Government and the management of Watoto Church (formerly Kampala Pentecostal church) are locked in a standstill over plans to demolish the historic Norman Cinema building.
Watoto wants to replace it with a 12-storeyed building, three-star hotel, 3,000-seater auditorium, a shopping centre and youth centre. Known to many as KPC located along Kampala road in the heart of Kampala city, Norman Cinema was established by an Indian businessman Norman Godinho in the 1940s’.
It was famous as a movie place and performance hall known as Laquinta and the ideal dream destination for many revellers, as referenced in a song titled “Ebinyumu ebyaffe” by the legendary kadongo kamu artist Elly Wamala.
Earlier, Watoto Church through a multinational architectural firm, Symbion Uganda Limited, released a plan that would see the building demolished to pave way for the construction of a 2,000 seater conference centre, retail space and a 3-star hotel, among other business and recreation functions.
This sent shockwaves down the spine of preservationists who later launched a campaign dubbed “Don’t Demolish Our Heritage” and #SaveWatotoChurch”.
Through the campaign, they asked Watoto to review its development plan to preserve the architectural uniqueness of the site and leave parts of it intact. The directorate of physical planning at Kampala Capital City Authority (KCCA) also declined to approve the designs demanding that the developers submit a plan that caters for the preservation of some aspects of the historical building.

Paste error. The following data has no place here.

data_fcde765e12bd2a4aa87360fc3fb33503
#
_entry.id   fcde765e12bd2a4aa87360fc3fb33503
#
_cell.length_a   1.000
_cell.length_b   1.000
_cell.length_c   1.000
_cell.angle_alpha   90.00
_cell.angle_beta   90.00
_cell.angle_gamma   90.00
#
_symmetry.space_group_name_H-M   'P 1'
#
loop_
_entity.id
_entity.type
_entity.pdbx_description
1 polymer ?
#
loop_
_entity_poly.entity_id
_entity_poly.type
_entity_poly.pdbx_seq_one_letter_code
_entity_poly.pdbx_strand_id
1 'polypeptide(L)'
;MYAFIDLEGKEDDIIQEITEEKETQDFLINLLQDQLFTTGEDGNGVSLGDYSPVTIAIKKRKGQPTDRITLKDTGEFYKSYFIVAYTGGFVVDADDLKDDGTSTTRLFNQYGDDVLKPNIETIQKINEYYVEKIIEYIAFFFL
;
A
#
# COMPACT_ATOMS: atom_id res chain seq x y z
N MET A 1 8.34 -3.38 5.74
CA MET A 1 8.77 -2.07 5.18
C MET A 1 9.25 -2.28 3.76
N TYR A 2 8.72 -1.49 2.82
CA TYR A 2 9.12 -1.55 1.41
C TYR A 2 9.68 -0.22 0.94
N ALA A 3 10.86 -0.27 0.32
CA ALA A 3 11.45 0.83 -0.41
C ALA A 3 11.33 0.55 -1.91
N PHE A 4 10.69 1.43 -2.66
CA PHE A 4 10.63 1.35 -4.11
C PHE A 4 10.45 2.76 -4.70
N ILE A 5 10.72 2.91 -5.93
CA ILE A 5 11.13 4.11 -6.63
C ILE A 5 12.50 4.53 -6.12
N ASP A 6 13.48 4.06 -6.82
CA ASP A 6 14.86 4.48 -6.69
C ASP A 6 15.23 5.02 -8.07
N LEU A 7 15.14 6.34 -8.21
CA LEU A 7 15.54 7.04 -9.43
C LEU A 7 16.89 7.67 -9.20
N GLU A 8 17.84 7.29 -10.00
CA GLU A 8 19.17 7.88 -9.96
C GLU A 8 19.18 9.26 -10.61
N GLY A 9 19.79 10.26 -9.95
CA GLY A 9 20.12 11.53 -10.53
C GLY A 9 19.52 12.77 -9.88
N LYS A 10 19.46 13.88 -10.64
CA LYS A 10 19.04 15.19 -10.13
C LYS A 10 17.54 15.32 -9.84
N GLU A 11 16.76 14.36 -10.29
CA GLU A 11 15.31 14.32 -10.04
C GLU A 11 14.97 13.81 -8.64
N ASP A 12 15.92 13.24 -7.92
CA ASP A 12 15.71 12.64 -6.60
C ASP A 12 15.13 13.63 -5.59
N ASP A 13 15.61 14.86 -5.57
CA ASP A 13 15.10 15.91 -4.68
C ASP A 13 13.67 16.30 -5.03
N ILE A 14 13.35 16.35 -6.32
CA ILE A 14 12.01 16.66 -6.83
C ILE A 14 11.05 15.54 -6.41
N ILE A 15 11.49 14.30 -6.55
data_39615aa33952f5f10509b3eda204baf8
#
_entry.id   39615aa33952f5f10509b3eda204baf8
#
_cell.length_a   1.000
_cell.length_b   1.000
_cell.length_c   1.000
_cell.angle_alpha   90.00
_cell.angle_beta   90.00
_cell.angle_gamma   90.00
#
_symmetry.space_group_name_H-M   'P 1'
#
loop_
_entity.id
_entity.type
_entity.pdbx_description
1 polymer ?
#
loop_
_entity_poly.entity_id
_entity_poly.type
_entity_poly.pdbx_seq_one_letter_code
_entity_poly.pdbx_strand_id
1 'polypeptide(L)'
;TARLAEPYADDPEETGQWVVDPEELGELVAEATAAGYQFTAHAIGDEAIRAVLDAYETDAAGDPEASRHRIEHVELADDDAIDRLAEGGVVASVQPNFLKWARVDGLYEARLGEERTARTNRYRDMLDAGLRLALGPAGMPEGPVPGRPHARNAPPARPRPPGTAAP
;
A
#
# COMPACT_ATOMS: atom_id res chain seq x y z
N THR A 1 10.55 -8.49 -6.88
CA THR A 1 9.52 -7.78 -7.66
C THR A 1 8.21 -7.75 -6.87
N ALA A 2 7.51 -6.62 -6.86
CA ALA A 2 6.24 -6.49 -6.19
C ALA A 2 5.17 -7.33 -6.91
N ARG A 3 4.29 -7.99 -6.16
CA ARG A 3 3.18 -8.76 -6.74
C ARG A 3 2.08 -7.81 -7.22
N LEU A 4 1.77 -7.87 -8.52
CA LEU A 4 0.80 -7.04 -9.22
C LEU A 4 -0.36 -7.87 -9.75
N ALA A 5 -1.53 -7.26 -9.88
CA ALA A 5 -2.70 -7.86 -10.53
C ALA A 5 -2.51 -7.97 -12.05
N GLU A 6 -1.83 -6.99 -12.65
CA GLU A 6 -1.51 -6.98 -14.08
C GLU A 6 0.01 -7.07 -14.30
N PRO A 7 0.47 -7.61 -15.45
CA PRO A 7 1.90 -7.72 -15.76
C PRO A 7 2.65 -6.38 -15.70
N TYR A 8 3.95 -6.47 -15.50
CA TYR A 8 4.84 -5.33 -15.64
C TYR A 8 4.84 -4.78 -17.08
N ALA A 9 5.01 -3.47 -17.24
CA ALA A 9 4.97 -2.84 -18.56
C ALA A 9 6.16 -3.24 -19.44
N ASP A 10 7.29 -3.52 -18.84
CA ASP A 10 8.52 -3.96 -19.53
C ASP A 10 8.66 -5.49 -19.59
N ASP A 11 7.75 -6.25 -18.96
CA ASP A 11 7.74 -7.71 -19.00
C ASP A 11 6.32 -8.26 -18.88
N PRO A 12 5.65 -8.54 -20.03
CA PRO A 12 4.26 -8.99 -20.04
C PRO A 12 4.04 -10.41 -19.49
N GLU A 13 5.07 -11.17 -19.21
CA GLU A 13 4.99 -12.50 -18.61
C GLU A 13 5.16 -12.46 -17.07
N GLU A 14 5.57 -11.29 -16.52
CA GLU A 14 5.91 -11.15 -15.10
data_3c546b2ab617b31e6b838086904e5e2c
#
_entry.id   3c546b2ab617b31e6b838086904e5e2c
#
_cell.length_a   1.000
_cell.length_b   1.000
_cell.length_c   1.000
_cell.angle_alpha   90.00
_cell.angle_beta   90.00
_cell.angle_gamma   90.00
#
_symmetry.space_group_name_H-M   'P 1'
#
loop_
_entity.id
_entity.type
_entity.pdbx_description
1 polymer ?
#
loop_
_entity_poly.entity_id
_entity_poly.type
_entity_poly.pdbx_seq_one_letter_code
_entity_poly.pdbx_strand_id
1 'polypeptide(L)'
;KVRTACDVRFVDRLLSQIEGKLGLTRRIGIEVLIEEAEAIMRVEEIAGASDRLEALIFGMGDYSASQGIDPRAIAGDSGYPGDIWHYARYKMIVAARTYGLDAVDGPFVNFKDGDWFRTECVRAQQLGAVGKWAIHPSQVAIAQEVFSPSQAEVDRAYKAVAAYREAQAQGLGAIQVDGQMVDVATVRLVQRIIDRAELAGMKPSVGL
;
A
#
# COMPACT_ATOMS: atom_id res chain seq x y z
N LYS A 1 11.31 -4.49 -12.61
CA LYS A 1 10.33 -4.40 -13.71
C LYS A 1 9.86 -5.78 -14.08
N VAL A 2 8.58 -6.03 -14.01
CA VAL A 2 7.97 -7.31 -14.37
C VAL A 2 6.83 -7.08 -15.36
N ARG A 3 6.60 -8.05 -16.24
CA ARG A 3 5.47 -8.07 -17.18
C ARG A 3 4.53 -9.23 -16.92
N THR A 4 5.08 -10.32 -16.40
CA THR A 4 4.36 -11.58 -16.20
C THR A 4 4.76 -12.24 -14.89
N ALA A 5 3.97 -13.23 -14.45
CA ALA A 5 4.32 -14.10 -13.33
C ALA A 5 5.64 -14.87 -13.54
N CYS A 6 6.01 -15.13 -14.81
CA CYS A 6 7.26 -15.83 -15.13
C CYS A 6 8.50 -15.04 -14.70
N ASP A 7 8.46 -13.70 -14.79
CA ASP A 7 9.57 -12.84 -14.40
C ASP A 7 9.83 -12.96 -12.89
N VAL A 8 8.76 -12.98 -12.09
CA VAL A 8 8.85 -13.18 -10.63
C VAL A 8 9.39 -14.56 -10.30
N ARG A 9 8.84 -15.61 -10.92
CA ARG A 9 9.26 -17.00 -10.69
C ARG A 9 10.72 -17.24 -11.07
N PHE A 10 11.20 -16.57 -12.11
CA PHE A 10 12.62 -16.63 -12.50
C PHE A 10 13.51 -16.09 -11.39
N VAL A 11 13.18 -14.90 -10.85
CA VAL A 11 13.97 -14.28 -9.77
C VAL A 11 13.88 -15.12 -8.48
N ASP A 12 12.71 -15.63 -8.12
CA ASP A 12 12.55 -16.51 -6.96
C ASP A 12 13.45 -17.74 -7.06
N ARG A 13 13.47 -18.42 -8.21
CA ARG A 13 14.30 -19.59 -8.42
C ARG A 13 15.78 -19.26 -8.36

It was not named what should be preserved but Watoto was asked to consider an inclusive design. However, Watoto insisted that theirs was a private property which is not protected by the Historical Monuments Act of 1968, which gives the line minister powers to publish lists of the preserved or protected objects. After this, Watoto petitioned against the decision by KCCA to the National Physical Planning Board but received the same guidance.
Watoto petitioned the attorney general’s office challenging the refusal by the government to approve its plans yet the contested building it’s a protected one. The matter is also said to have reached the State House.
Anita Kusiima, the acting deputy director of physical planning at KCCA was hesitant to share updates on the negotiations with Watoto management. She, however, reaffirmed that Watoto had submitted its redevelopment plans and that the matter of the preservation of the building was being handled by the authority’s legal directorate.
“I don’t want to comment on Watoto Church but yes they submitted plans and it’s being handled by our legal department,” said Kusiima.
Jackline Nyiracyiza Besigye, the acting commissioner for museums and monuments at the ministry of Tourism, Wildlife and Antiquities says that the government position remains that Watoto management should consider preserving part of the structure. She also hopes that the current bill on Historical Sites and Monuments, although returned to parliament by the president, shall help in their bid to preserve such sites.
“With Watoto, of course, it’s their desire to have the gallery demolished for a better building, but with our new law and the previous law, by the way, we can work together to preserve what is there and they construct another one so that we don’t lose out. Of course, they might not be happy we think that with your support, we can educate them and they move to a better way of preservation,” said Nyiracyiza.